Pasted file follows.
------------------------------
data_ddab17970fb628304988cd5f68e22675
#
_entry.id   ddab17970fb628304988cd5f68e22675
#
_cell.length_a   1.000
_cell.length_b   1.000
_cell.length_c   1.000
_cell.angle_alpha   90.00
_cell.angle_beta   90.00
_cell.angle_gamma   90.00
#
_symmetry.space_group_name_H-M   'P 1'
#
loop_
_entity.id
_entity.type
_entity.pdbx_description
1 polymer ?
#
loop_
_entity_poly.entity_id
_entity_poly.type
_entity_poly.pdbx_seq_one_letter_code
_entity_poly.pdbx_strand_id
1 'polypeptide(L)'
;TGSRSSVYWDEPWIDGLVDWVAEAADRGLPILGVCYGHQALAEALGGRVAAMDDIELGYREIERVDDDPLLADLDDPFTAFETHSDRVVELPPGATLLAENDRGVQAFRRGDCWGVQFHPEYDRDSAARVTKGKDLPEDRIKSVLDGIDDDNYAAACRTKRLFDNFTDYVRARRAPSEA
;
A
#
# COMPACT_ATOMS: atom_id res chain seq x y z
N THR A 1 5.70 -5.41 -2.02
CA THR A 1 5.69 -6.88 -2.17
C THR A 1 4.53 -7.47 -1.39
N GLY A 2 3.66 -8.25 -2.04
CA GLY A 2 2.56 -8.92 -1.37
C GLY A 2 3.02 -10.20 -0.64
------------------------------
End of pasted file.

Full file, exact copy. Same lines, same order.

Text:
data_ddab17970fb628304988cd5f68e22675
#
_entry.id   ddab17970fb628304988cd5f68e22675
#
_cell.length_a   1.000
_cell.length_b   1.000
_cell.length_c   1.000
_cell.angle_alpha   90.00
_cell.angle_beta   90.00
_cell.angle_gamma   90.00
#
_symmetry.space_group_name_H-M   'P 1'
#
loop_
_entity.id
_entity.type
_entity.pdbx_description
1 polymer ?
#
loop_
_entity_poly.entity_id
_entity_poly.type
_entity_poly.pdbx_seq_one_letter_code
_entity_poly.pdbx_strand_id
1 'polypeptide(L)'
;TGSRSSVYWDEPWIDGLVDWVAEAADRGLPILGVCYGHQALAEALGGRVAAMDDIELGYREIERVDDDPLLADLDDPFTAFETHSDRVVELPPGATLLAENDRGVQAFRRGDCWGVQFHPEYDRDSAARVTKGKDLPEDRIKSVLDGIDDDNYAAACRTKRLFDNFTDYVRARRAPSEA
;
A
#
# COMPACT_ATOMS: atom_id res chain seq x y z
N THR A 1 5.70 -5.41 -2.02
CA THR A 1 5.69 -6.88 -2.17
C THR A 1 4.53 -7.47 -1.39
N GLY A 2 3.66 -8.25 -2.04
CA GLY A 2 2.56 -8.92 -1.37
C GLY A 2 3.02 -10.20 -0.64